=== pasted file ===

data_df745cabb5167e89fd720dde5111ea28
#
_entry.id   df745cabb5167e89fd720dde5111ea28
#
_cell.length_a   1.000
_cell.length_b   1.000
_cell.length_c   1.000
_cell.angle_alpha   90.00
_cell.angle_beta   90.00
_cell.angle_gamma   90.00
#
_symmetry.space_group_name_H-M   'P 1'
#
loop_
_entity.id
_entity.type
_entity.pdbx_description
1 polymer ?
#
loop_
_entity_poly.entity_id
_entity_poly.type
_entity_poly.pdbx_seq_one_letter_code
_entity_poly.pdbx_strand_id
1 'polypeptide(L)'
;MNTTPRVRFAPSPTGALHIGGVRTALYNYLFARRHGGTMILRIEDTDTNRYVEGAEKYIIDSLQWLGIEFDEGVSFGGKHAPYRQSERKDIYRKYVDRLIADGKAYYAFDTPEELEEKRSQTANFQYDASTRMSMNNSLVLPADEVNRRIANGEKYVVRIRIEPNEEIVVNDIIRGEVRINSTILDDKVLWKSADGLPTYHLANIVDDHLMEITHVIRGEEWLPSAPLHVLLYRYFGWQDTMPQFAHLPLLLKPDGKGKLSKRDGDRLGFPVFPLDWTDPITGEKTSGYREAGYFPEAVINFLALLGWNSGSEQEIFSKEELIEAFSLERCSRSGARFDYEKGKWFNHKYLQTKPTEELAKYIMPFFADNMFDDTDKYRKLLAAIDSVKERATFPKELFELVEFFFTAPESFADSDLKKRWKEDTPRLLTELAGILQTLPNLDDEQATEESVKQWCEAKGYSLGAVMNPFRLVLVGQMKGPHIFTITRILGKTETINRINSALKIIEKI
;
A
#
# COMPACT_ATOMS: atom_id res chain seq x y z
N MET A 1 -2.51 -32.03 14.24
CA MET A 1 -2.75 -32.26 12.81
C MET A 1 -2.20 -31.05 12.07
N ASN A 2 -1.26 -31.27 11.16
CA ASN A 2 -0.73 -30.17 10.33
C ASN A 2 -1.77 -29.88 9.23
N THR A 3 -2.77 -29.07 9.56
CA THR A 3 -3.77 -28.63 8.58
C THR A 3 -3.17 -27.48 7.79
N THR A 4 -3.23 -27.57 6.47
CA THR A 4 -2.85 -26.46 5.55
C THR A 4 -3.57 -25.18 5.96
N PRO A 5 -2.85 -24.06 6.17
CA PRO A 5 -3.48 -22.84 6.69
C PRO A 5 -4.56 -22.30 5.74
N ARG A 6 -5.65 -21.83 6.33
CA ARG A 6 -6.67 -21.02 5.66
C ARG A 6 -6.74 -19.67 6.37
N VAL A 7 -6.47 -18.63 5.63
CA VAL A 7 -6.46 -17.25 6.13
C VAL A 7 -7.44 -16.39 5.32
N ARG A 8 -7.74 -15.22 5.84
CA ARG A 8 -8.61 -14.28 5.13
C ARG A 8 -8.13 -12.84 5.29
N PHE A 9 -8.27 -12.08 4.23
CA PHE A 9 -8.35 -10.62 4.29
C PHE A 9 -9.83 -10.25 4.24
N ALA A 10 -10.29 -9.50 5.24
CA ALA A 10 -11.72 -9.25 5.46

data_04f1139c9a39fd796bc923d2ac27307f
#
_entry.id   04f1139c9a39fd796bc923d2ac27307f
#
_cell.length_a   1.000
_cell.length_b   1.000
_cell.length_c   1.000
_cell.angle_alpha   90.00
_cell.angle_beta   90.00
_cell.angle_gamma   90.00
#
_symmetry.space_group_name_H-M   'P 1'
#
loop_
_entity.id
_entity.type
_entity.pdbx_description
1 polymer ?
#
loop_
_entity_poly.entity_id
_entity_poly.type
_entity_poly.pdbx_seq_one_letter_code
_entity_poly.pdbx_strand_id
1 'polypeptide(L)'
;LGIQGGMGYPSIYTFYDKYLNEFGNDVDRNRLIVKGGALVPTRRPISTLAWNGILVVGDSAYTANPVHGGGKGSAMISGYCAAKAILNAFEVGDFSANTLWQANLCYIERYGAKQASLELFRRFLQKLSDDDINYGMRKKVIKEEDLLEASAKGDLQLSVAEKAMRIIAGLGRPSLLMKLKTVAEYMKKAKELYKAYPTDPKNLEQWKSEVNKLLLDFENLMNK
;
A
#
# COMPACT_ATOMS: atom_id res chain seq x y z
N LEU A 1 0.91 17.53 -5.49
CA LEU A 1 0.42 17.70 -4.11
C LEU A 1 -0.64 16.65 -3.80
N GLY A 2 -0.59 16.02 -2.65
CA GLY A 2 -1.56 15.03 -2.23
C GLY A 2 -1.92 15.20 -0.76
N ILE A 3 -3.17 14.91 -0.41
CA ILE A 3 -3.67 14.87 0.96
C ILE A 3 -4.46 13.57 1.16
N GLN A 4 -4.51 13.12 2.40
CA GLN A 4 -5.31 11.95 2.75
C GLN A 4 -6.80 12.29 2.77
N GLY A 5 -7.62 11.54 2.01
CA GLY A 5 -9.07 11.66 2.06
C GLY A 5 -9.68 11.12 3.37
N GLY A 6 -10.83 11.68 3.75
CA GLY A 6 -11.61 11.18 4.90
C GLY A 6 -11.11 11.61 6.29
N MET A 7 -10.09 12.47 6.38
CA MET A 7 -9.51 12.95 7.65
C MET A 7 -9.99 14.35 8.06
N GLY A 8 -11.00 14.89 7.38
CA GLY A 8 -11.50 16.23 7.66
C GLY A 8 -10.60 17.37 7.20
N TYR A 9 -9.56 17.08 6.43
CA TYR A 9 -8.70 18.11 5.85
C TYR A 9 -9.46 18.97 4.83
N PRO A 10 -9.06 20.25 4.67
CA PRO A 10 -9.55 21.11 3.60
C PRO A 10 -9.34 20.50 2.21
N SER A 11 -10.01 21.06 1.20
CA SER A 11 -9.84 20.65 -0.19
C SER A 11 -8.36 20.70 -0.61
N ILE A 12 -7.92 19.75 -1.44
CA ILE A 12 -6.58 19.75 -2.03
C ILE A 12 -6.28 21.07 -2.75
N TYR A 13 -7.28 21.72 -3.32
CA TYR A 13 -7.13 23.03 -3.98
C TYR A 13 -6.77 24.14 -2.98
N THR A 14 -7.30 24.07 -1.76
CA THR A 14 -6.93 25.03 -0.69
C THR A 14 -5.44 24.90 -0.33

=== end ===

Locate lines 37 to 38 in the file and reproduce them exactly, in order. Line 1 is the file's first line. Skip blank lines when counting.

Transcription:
N THR A 3 -2.77 -29.07 9.56
CA THR A 3 -3.77 -28.63 8.58